Meet my new favorite throw pillow – the DIY pom pom pillow – in soothing shades of white. If white is not your thing, get as colorful as you wish and let me show you how to make your very own pom pom pillow. . . or two . . . or three.
Did you all catch the glimpse of the pom pom pillow in my recent post on how to sew a lace throw blanket? Folks all over Instagram were dying to know where it came from.
And you know what? My favorite thing in the world to say to the “where did you buy that?” question is . . . “I made it! Tutorial on the blog!”
It’s not because I want the blog traffic. It’s not because I’m tooting my own horn.
It’s because I absolutely love to create, and even more so, I love to inspire others to create. Nothing beats that feeling of knowing that what you made is one of a kind, and can’t be bought in a store. You might be lucky enough to find similar items while shopping, but you’ll likely pay more for them. I want to empower others to create and customize, all over my little reach on the world wide web.
I had it stuck in my mind to make a pom pom pillow after I found some pom pom trim I’d bought on clearance years ago. Instead of heading to the fabric store, I checked my stash. #fabrichoarder
What I found was some bleached drop cloth (I have lots of that from other projects), some white tea towels, and an antique grain sack I’d bought at a flea market.
The lovely shades of white and oatmeal were screaming to be united, so 3 pom pom pillows I did sew.
(Found the throw blanket at a thrift store)
Sure, I could spend my days sewing lots and lots more and selling them online . . . but what real pleasure would that give you?
Perhaps a little, but I’d likely rip my hair out making the same thing over and over again.
Which is why I share tutorials, whenever I possibly can.
If you like it, love it, gotta have it – let me show you how to make it! This pom pom pillow is a great beginner – intermediate sewing project, and can be finished up in a couple hours.
It’s the perfect indoor project while your are patiently waiting for Spring to reveal itself.
So first check your stash of linens and see if there is anything you could cut up. Then head to the fabric store for the rest of the supplies you will need.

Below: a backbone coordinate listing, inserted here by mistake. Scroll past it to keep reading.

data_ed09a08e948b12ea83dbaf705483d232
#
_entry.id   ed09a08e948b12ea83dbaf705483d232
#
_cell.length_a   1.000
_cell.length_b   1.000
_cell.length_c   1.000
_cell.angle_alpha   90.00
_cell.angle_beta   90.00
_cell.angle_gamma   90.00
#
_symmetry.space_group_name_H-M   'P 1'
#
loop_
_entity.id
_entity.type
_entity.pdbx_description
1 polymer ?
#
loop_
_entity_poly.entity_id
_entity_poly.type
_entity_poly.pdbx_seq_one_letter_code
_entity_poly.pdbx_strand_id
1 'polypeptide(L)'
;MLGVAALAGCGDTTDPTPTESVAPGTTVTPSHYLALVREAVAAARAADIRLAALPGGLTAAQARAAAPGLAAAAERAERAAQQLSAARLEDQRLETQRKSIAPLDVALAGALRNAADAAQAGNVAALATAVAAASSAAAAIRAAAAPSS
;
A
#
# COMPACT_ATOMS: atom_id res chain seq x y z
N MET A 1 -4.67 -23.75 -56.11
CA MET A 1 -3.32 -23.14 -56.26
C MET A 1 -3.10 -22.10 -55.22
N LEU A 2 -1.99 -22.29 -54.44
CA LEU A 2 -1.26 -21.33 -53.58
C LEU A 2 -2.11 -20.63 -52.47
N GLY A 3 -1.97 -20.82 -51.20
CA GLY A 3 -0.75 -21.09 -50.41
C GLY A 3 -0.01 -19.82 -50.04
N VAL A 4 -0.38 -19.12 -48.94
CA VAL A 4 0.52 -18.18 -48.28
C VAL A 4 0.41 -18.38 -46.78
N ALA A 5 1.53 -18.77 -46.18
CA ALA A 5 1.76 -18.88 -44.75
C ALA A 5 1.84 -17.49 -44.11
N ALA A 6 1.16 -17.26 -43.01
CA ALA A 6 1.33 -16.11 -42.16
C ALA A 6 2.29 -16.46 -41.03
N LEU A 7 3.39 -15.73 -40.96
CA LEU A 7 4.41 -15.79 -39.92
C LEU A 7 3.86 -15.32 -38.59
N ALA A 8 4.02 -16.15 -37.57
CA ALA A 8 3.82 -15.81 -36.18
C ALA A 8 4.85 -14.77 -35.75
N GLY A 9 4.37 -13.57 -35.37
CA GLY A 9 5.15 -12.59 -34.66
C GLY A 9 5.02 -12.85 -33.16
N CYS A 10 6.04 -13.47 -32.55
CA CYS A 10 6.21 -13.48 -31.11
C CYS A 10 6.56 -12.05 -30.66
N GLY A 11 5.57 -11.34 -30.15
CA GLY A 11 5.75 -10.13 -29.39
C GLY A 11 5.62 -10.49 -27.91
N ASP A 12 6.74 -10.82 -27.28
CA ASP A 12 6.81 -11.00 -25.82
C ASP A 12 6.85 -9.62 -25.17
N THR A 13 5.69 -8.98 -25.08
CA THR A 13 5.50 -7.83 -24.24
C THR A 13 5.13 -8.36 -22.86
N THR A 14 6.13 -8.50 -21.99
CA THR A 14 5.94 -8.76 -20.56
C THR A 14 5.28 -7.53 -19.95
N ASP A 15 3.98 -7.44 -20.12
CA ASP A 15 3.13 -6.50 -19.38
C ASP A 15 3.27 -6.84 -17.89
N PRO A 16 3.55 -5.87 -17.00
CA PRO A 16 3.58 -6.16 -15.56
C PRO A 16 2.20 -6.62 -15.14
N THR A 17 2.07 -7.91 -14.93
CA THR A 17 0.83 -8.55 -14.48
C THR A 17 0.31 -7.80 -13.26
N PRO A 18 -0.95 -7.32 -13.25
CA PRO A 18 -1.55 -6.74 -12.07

VIDEO TUTORIAL below, for the visual learners. All steps are explained in detail below.
Let’s get started!
*Note: This tutorial will show you how to make an envelope style closure in the back. I didn’t want a zipper to interfere with the pom poms.
- Pillow Form
- Any size you desire or have
- Upcycled or fabric by the yard. 1 yard should do you just fine, unless your pillow form is HUGE!
- Pom Pom trim
- Measure your pillow form around all 4 sides, and add 5 inches for good measure.
I have found a better fit when I can fit my fabric right to the pillow, rather than measure and cut. Lay your fabric right over your pillow form.
Make a small snip where you need to cut. I figure this out by placing my fingers where the side seam of the pillow is and adding about 1/2 inch for the seam allowance.
Then remove your pillow form and make a straight cut. Do this for all sides that need to be cut out.
Once you have that front piece cut, you can cut the back panels, which will be the same length as the sides, but only approximately 3/4 the width of the pillow. Cut two pieces for the envelope back closure.
You can see here in the picture below how they stack together on top of the main front piece.
You’ll want to hem or finish off the opening of the envelope closure, which I like to do by pressing the hem down first, wrong sides together. I like a good wide 1 inch hem here.
Then topstitch that down with two running stitches. For the best looking stitches, work on the right side of this panel piece.
Create this pretty hem for both panel pieces.
You can see here how they will now be sewn up together. But first – the pom poms.
Working with the front piece only, lay it down wrong side against the table surface. Begin pinning the pom pom trim, right sides together, on the edges of the front pillow piece. Carefully overlap the corners with new cut pieces of pom pom, rather than trying to bend and curve the pom pom.
Sew the pom pom with as small of a seam allowance as possible. I had the edge right up against the right edge of my presser foot, and moved my needle all the way to the right.
Once all the pom pom is stitched in place, lay the front piece wrong side on the surface
Pin your two back panels together, so they fit the same dimensions as the front piece. I like to pin that overlap securely together.
Then pin generously all around the edges of the pillow cover, right sides together.
If you have a zipper foot, it would be best to put this on your machine before this next step.
Sew around the entire edge of the pillow, making sure you are not stitching on the pom poms, but also that you are sewing inside of the first stitch you made when you sewed the pom poms down.
Flip your pillow cover right side out and press along all the edges.
Insert your pillow form inside the cover, and admire your handiwork.
I hope you’ve enjoyed this tutorial! If you give it a try and share on social, would you please tag me @camitidbits so I can see your creation and share it with others?! It would make me so happy!
Now let me ask, are you one who prefers to DIY as much as you can, or is shopping and finding the perfect thing your jam? I would love to know.
For my shopper friends (I enjoy that a lot too), here are some pom pom options for you.
*Affiliate links are included in this post.
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